By Deb Patterson
SYRACUSE — A stormy, rainy morning may have helped the 2021 Annual Syracuse Lake Association Breakfast Meeting to go down in the books as the largest group of residents ever attending. The annual event, held Saturday morning at Syracuse Community Center had a record 120 reservations.
Dr. Nate Bosch, director of Lilly Lakes & Streams at Grace College and Indiana Department of Natural Resources Conservation Officer District 1 Lt. John Karris, were keynote speakers for the meeting.
Bosch’s presentation not only included a slide presentation but an opportunity for those in attendance to see under a microscope green algae and three different types of blue green algae — anabaena, athanoscapsa and micocystin.
Bosch went over the center’s mission strategy, education, collaboration and applied research.
Focusing his presentation on research, Bosch noted samples from Syracuse and Wawasee lakes are taken regularly. He noted this year the lake has been cooler than last year, reading 79 degrees but the water clarity is visibly less. The opposite of what is expected. “We are trying to figure it out,” Bosch stated. The question is being raised “Why is there more algae?” and the researchers for the center are looking to see if there are more nutrients coming into the lake, causing the cloudiness.
Bosch touched on the year-round research through the use of five stream sensors and the information the sensors provide. He noted the National Oceanic and Atmospheric Administration is using the data for river flooding modeling and the DNR is looking at the lake levels. The stream sensors provide information as water temperature, depth, velocity and flow. Real-time data from the sensors are available on the center’s website.
Blue-green algae toxins was explained including the Indiana Department of Environmental Management guidelines for danger levels for animals and humans. He noted only three times has Syracuse lake been at the danger to animal levels but has since gone below that threshold. “It has not gotten near the people threshold,” Bosch stated. He stated the algae in Syracuse is angry and the center is researching why. He also noted weekly testing results on blue-green algae toxin levels are available on the center’s site.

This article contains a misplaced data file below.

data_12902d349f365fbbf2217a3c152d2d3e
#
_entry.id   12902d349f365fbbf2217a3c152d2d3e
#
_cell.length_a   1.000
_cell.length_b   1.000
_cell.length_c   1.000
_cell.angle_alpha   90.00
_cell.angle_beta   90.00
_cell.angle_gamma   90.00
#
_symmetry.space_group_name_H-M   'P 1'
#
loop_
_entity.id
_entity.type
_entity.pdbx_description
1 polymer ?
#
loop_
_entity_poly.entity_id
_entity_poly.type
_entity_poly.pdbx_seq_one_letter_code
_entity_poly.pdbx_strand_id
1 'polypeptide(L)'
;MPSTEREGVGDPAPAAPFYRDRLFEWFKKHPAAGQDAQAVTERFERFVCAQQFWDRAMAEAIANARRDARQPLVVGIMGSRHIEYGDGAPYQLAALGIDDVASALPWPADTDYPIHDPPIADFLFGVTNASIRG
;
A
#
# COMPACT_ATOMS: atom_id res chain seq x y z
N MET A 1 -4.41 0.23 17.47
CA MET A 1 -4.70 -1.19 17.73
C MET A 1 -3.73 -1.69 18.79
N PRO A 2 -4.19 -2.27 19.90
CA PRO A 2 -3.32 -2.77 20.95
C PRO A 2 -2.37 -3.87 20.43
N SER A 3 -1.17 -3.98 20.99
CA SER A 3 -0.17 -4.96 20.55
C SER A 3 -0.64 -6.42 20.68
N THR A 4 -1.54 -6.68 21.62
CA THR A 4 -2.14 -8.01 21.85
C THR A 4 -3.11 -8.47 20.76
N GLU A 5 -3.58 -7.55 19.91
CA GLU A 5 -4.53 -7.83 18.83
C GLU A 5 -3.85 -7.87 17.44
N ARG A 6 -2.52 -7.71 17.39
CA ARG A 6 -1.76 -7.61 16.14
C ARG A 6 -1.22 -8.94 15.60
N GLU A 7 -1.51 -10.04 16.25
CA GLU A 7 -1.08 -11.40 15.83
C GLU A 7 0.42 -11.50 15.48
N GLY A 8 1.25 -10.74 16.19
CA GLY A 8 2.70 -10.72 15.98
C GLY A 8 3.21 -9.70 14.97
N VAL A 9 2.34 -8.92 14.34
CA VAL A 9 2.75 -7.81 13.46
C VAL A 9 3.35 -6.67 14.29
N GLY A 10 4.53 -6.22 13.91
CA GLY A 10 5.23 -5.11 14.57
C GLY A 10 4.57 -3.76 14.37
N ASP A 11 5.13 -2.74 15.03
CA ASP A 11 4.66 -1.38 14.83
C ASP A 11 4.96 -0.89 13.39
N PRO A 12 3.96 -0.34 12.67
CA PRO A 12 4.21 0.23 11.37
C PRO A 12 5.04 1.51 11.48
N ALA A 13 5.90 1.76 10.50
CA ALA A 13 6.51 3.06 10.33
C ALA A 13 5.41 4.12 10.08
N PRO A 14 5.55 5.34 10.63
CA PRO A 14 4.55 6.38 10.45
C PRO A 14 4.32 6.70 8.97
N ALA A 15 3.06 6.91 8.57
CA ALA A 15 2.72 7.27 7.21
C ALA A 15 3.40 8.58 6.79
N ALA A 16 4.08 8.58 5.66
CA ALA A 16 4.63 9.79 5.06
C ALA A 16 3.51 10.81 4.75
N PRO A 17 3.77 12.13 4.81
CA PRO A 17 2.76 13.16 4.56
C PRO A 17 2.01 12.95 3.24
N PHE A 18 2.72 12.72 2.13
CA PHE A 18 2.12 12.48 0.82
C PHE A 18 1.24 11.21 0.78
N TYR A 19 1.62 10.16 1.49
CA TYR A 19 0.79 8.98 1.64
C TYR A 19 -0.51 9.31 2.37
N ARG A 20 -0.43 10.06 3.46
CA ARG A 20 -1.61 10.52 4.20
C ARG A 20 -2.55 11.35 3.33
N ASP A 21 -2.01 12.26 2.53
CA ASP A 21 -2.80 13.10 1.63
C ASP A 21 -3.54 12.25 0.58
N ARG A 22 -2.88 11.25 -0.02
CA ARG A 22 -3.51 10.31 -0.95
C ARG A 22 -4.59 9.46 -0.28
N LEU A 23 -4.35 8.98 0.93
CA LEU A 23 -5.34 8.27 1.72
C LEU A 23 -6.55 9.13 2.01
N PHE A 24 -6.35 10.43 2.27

He stated zebra mussels may be the cause of the high blue-green algae toxin levels. The zebra mussels eat certain types of algae, blue-green algae not being on their menu. He noted the zebra mussels eat certain types of algae, but spit out the blue-green algae. There is a theory that zebra mussels could be shifting the conditions in the lake, eating all the good algae leaving the bad algae behind. Later, in his presentation, he noted the only way to rid the lake of zebra mussels is by chlorination of the lake (which would also kill everything in the lake) or introducing red-ear sunfish.
It was also noted the center is working with the EPA on several studies – blue-green algae and the decline of bald eagles and predicting property value based on a lake’s water quality.
Highlighting Homeowners Rights
Karris stressed the role of the conservation officers is to partner with those in the community to make the lake safer and more enjoyable.
He touched on the proper pier placement, riparian rights, boating laws and while they have to enforce fishing laws, the officers don’t make the laws. He also spoke on the availability to offer boater safety courses and boater education.
Karris was accompanied to the meeting by Conservation Officers Nathan Hooley and Dustin Whitehead.
During the business part of the meeting, John Earnest, chairman, introduced the board members and announced a Syracuse Lake Photo competition for the cover of next years property owner book. Katie Conrad is spearheading the contest.
Special recognition was given to Scot McDowell and Main Channel Marina for sponsoring the breakfast catered by Black Tie Catering. Special guests were Mickey Scott, Turkey Creek Township Fire Chief; lake patrol members and Kosciusko County Sheriff Kyle Dukes.